Volunteers fuel ongoing drives and donations
Teresa Haley of Springfield heads not only the NAACP’s Springfield branch but also the state chapter. This past Saturday, July 18, she joined more than a dozen others to hand out boxes of produce, hand sanitizer and masks. “We are blessing our community,” Haley said under the hot sun from behind a mask adorned with sparkly blue letters spelling out “NAACP.”
Items were purchased with the help of a $25,000 grant from the Community Foundation for the Land of Lincoln. During the pandemic, the foundation has focused on garnering and providing donations aimed at relief for those impacted by COVID-19.
According to Feeding America, a nonprofit that represents a nationwide network of food banks, the annual rate of food insecurity in the U.S. could go up as much as 16.7% this year, when compared to 2018. The pandemic is having a worse impact on communities of color in terms of infection and death rates. As Feeding America points out, Black people also face higher rates of food insecurity due to structural disparities. In 2018, 21.2% of Black households were food insecure compared to 11.1% overall, according to analysis the organization published this May. Haley said NAACP is interested in providing support for all, but it also recognizes there are increased needs within the Black community.
Haley said a bulk of the grant has been used on groceries for families, and another chunk has been used on household essentials, such as paper towels and toilet paper. Haley won the first ever “Activist of the Year” honor during the national NAACP Image Awards earlier this year. She said subsequently, BET and Procter and Gamble reached out to assist her efforts. As a result, she went to Chicago two weekends in a row and picked up 30 50-gallon barrels of hand sanitizer which later got broken up into smaller bottles. Families who came through for food were also given the sanitizer and masks. “We just want people to stay safe. We want them to remember not to touch your face, to wear your mask when you’re out in public. We’re trying to cut down and kill this COVID virus because it’s taking out so many people in our community,” said Haley.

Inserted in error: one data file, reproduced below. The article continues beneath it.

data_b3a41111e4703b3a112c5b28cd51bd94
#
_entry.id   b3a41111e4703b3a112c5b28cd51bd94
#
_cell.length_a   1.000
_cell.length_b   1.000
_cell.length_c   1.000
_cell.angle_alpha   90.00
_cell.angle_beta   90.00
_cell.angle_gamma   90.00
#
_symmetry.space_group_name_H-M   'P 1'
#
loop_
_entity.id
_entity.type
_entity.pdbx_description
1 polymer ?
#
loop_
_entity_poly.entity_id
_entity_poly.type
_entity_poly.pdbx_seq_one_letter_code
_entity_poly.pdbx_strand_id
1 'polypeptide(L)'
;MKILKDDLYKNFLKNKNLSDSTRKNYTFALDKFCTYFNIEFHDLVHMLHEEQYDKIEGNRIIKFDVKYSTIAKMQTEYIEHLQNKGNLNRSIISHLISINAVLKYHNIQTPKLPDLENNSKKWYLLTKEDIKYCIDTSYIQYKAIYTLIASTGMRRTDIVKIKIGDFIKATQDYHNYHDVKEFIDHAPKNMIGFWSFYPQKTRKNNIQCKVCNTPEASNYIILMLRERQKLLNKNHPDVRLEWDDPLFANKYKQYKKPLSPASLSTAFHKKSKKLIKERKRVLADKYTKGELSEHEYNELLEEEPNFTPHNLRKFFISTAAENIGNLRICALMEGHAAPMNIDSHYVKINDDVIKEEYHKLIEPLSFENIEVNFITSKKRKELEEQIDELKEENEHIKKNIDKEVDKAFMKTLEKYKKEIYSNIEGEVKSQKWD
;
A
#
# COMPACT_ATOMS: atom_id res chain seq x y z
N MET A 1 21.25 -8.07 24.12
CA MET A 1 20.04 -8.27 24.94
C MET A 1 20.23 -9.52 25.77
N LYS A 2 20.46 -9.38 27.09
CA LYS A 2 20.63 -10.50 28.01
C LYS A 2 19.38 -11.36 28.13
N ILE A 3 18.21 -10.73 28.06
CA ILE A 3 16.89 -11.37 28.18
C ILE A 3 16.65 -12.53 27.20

Cars pulled up outside Pleasant Grove Baptist Church on Martin Luther King Drive. One man rolled up with a baby stroller to load up. And teens did much of the heavy lifting – boxes full of produce such as carrots, potatoes and cucumbers from Cusumano and Sons Inc. in Mt. Vernon. NAACP interns Dorian Henry and Nakiah Smith were among them. “I definitely wanted to do more with the Black community and I thought this would be a great opportunity,” said Smith, who is attending Lincoln Land Community College. Henry said he was also inspired to get more involved, in part due to the police killing of George Floyd. “I was already wanting to do it,” said Henry. “That just sparked a fire to work even harder.” Both interns began in June. Henry, who’s 19 years old, said while his generation is getting blamed for not taking the pandemic seriously, his friends do. “A lot of the young people I’m around try to wear their mask as often as possible and socially distance.”
Earlier in the month, area Muslims helped give out food from the same location along with NAACP. The Zakat Foundation of America had provided 1,400 boxes of food. It’s a Chicago-based charity organization named after a pillar of Islam that requires the privileged faithful to share their wealth with those who have less. Mona Ahsan is a volunteer attorney for NAACP and member of the Islamic Society of Greater Springfield. She handed out flyers about the census and brought some teens along to help the most recent effort, including her son. “It’s part of being a human being and part of being part of a community that you have to take care of everyone,” she said.